A newly approved drug with an ingestible sensor lets caregivers know whether patients have taken their medication. Abilify MyCite is the first digital medicine to win U.S. Food and Drug Administration (FDA) approval. But it raises questions about patient privacy and renews attention on the antipsychotic drug Abilify’s serious side effects.
Abilify MyCite is approved to treat schizophrenia, acute treatment certain bipolar disorders and as an add-on treatment for depression in adults. It’s designed to prevent dangerous complications that can result from patients skipping their medications.
“Being able to track ingestion of medications prescribed for mental illness may be useful for some patients,” Dr. Mitchell Mathis of the FDA’s Center for Drug Evaluation and Research said. “The FDA supports the development and use of new technology in prescription drugs and is committed to working with companies to understand how technology might benefit patients and prescribers.”
The FDA first approved Abilify in 2002 to treat schizophrenia. Since then, studies and lawsuits have blamed it for causing compulsive behavior and other side effects in people taking it. The FDA approved the tracking system in 2012, but Abilify MyCite is its first approved use with a drug.
The digital drug is a joint project between Abilify manufacturer Otsuka Pharmaceutical Co. and device maker Proteus Digital Health. Otsuka has not announced a price for Abilify MyCite yet, but plans to roll it out sometime in 2018.
The digital sensor in each pill is tiny — about the size of a grain of sand. It’s made from elements found in common foods — copper, magnesium and silicon. Contact between the elements and stomach fluids trigger an electrical signal.
A wearable patch on the patient’s body picks up the signal and relays the time and date via Bluetooth to a smartphone app. The patient can choose to automatically share this information with a doctor, family members or other caregivers.
Patients can add notes about their mood, how long they’ve rested and other activity information to the app. The information is stored in a database that caregivers can monitor.
Several other drug manufacturers are looking at similar digital drugs. They see people who are wary of missing doses as embracing the technology. Still others see it as a coercive or intrusive invasion of a patient’s privacy even with approval.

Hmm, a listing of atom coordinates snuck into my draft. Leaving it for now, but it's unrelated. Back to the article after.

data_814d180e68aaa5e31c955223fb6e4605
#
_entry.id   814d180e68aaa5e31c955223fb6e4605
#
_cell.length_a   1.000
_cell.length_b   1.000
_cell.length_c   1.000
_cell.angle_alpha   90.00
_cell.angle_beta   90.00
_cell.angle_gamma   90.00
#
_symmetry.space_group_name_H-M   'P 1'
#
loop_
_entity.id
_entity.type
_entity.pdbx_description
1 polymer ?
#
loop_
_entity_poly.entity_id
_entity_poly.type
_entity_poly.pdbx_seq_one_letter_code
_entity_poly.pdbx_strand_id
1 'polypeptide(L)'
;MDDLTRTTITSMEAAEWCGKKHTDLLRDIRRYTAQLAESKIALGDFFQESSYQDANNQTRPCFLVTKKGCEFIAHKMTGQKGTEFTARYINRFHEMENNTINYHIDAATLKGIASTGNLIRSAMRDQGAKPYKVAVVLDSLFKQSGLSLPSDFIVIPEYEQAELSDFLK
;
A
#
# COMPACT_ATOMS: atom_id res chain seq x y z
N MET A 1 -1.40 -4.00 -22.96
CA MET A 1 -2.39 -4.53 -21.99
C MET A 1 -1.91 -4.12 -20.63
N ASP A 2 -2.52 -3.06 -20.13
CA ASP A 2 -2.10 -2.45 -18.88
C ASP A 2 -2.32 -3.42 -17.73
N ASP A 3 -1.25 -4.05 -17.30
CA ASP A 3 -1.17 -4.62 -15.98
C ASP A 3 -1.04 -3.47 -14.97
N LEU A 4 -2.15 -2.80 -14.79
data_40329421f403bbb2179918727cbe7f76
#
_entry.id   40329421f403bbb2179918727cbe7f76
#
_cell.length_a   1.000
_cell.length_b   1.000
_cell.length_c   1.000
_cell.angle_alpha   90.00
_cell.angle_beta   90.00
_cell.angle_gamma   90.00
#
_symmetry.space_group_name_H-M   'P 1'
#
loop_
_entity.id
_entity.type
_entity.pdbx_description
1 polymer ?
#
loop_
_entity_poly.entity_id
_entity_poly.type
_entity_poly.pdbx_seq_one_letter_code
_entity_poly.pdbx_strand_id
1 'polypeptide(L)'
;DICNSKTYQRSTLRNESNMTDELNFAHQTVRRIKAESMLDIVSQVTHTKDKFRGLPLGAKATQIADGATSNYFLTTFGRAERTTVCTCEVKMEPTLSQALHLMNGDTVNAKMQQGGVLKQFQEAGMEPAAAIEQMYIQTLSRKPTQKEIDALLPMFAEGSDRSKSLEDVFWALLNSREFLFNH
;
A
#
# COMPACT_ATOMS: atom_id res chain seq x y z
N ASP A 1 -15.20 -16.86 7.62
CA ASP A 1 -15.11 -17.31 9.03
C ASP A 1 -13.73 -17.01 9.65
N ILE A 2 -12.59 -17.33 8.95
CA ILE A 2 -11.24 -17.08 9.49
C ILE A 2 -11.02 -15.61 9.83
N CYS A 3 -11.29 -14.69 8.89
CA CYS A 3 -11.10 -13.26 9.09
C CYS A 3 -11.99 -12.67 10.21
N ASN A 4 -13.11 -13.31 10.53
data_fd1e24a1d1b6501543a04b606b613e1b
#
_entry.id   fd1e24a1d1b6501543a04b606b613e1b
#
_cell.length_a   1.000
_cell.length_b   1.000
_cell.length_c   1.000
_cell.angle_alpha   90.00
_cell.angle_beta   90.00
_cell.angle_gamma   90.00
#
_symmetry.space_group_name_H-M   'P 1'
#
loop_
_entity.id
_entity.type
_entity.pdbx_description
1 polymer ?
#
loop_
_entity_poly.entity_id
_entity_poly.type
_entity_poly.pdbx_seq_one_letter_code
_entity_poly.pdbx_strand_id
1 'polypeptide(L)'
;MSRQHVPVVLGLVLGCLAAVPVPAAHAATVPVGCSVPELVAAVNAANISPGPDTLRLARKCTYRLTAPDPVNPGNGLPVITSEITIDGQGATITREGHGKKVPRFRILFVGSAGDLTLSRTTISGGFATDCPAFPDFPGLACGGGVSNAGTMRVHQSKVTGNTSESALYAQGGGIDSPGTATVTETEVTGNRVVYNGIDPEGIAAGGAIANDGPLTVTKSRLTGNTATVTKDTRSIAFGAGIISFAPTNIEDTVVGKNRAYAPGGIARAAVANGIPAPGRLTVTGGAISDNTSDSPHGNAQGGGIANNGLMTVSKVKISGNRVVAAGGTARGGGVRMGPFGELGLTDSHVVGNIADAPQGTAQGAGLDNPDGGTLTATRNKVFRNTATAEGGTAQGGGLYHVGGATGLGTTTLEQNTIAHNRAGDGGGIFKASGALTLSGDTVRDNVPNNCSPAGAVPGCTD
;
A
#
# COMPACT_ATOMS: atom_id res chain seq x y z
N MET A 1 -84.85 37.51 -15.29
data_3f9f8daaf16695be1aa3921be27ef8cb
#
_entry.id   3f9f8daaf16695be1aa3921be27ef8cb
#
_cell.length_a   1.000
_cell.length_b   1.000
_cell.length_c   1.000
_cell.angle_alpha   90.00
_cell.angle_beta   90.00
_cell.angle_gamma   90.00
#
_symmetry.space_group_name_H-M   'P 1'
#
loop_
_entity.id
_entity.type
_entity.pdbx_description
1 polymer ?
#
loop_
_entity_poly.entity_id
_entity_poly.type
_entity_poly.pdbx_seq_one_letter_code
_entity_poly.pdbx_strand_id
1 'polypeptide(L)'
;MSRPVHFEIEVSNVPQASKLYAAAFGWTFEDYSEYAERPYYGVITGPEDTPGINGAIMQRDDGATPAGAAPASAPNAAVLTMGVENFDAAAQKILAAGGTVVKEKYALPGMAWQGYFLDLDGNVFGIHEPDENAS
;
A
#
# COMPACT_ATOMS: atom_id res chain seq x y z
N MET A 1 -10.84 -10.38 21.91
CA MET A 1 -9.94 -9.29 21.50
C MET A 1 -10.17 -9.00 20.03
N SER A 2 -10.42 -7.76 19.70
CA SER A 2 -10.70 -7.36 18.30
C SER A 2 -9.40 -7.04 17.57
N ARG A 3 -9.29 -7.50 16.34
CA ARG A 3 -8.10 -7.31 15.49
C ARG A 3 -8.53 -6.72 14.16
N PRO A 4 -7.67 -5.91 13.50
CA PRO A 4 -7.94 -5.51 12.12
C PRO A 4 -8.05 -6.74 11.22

The technology could be embraced by people who fear missing a dose of medication for serious conditions HIV, heart attack and diabetes. Some medical experts also see it as a way to control and limit dosages for potentially addictive medications like opioids.
The monitoring could be highly beneficial in treating schizophrenia patients who can experience medical emergencies if they stop taking their medication. One study found nearly 3 in 4 schizophrenia patients stop taking their medication within 18 months.
But Dr. Peter Kramer, a psychiatrist who wrote the book Listening to Prozac, told the New York Times the concept was “packaging a medication with a tattletale.” Digital pills could monitor behavior in parolees or releasing patients from treatment programs.
And Abilify MyCite still faces other hurdles before it hits the market next year. The manufacturers have yet to prove it actually improves a patient’s compliance with taking drugs as scheduled. The whole concept also depends on a patient being willing to allow caregivers access to the pill’s digital information. These concerns could be critical in winning insurance coverage for Abilify MyCite.
Abilify has been associated with serious side effects. It even carries two black box warnings, the FDA’s most serious type. One warns that Abilify is not approved for elderly patients with dementia-related psychosis. The other warns of an increased risk of suicidal thinking or behavior in children, teens and young adults.
Studies have also found associations between Abilify and neuroleptic malignant syndrome, a life-threatening reaction to antipsychotic drugs, and tardive dyskinesia, which causes involuntary muscle movements of the lower face, and compulsive behaviors.
In addition, a federal panel combined more than 370 lawsuits over Abilify side effects into a multidistrict litigation in a Florida federal court in 2016. The people who filed the lawsuits claim the drug caused compulsive gambling, spending or eating along with hyper sexuality and stealing or shoplifting.
Calling this number connects you with one of Drugwatch's trusted legal partners. A law firm representative will review your case for free.
Drugwatch's sponsors support the organization’s mission to keep people safe from dangerous drugs and medical devices. For more information, visit our sponsors page.(888) 645-1617